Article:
The Act repealed the "foreign-targeted bearer" exemption for U.S. issuers by eliminating that provision from the Code. Thus, after the effective date of these new provisions (March 18, 2012, two years after the Act was signed into law), U.S. issuers may no longer rely on the "TEFRA D" regulations to issue bearer debt instruments. However, in the case of non-U.S. issuers, the Act provided that any instrument that met the requirements of the "foreign-targeted bearer" exemption would not be subject to the excise tax. Notice 2012-20 clarifies that the IRS intends to promulgate rules substantially identical to the former "TEFRA C" and "TEFRA D" to further define the exemption.
The Act also codified the conclusion that an obligation issued under a dematerialized book entry system is "registered" for federal income tax purposes. A dematerialized book entry system is one where there are no physical certificates issued for bonds and the bonds are only transferable by book entry through a clearing organization. Bonds may be dematerialized notwithstanding they are labeled "bearer" for business and regulatory reasons in non-U.S. markets such as the European market.
Notice 2012-20 provides additional guidance in several areas related to the Act. In particular, the Notice provides that obligations will be considered to be in registered form if issued through a dematerialized book entry system or a clearing system in which the obligation is effectively immobilized. An obligation is effectively immobilized if the only holder of physical global form (bearer) certificates is a clearing organization, the physical certificates can only be transferred to a successor clearing organization and the beneficial interests in the underlying obligation are only transferrable on a book entry system maintained by the clearing organization. The obligation may be considered to be in registered form even if a physical certificate is available in certain circumstances. Those circumstances are limited to termination of the clearing organization's business, default by the issuer, or issuance of definitive securities at the issuer's request upon a change in tax law that would be adverse to the issuer unless securities are issued in physical bearer form.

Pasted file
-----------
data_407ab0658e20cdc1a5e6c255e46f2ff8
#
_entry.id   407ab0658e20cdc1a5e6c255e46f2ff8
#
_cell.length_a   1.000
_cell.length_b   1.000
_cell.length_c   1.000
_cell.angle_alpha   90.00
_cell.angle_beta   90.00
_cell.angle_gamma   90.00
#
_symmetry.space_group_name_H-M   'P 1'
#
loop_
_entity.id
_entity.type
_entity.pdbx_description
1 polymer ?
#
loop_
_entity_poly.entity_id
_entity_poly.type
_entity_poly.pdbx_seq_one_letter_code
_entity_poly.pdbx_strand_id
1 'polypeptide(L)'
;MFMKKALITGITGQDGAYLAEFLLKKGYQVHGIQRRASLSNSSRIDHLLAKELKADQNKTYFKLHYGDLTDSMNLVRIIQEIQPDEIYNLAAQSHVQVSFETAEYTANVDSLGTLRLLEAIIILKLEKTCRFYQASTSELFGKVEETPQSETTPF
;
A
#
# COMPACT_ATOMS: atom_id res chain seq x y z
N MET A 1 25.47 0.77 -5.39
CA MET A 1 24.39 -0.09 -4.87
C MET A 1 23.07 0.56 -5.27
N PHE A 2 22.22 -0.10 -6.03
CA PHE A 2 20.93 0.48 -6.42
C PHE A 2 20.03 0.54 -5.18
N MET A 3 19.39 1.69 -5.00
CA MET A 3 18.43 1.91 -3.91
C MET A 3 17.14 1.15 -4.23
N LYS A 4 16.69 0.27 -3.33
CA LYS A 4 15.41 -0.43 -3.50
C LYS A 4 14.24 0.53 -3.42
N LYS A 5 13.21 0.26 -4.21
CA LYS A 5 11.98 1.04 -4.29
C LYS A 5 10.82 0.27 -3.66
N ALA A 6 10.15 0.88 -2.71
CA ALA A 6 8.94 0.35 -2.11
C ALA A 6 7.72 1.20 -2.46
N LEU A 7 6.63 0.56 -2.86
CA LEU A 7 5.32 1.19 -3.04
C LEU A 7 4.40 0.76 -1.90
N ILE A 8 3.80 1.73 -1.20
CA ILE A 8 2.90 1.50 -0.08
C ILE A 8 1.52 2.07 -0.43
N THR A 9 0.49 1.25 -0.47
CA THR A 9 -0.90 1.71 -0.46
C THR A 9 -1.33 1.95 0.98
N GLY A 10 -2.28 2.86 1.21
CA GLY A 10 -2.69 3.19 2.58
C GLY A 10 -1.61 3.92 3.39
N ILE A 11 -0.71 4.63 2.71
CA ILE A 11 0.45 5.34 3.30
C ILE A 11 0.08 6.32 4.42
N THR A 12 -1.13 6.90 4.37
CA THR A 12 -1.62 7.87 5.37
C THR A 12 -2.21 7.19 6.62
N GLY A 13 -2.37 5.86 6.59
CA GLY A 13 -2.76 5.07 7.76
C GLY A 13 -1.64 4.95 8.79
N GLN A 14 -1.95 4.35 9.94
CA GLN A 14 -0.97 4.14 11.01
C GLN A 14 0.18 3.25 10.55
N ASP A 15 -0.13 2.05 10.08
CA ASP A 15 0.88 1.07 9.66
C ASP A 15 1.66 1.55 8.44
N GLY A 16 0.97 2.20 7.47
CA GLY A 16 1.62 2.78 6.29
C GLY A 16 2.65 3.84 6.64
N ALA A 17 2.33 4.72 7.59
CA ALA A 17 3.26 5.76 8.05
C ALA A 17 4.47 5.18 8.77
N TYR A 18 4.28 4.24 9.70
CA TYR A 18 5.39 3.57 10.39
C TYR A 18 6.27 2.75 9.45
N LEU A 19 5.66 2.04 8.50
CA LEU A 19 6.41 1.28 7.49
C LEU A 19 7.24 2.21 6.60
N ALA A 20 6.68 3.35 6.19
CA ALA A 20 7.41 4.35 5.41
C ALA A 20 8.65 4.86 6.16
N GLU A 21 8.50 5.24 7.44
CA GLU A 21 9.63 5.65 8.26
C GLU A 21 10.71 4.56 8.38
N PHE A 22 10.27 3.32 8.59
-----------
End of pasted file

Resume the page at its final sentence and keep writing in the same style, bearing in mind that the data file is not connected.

Consequences for Issuers
Various information reporting requirements were premised on foreign-targeted bearer bond status and issuer documentation was typically drafted to satisfy the former rules. As a result of the Act, Notice 2012-20 and the JADEC Notice, many obligations issued by non-U.S. issuers in global form that were formerly considered "bearer" obligations may now properly be considered "registered form" obligations. Documentation used by non-U.S. issuers (such as medium-term note program documentation) may contain "TEFRA C" and "TEFRA D" selling restrictions and information reporting provisions premised on a "bearer" status of the obligations issued that is no longer appropriate. Issuers should therefore consider undertaking a comprehensive review of any such programs or documentation to ensure it appropriately addresses U.S. federal income tax withholding and information reporting considerations in light of the changes to the law described above.
1 I.R.B. 2012-13.
2 2006-2 C.B. 907.
The content of this article is intended to provide a general guide to the subject matter. Specialist advice should be sought about your specific circumstances.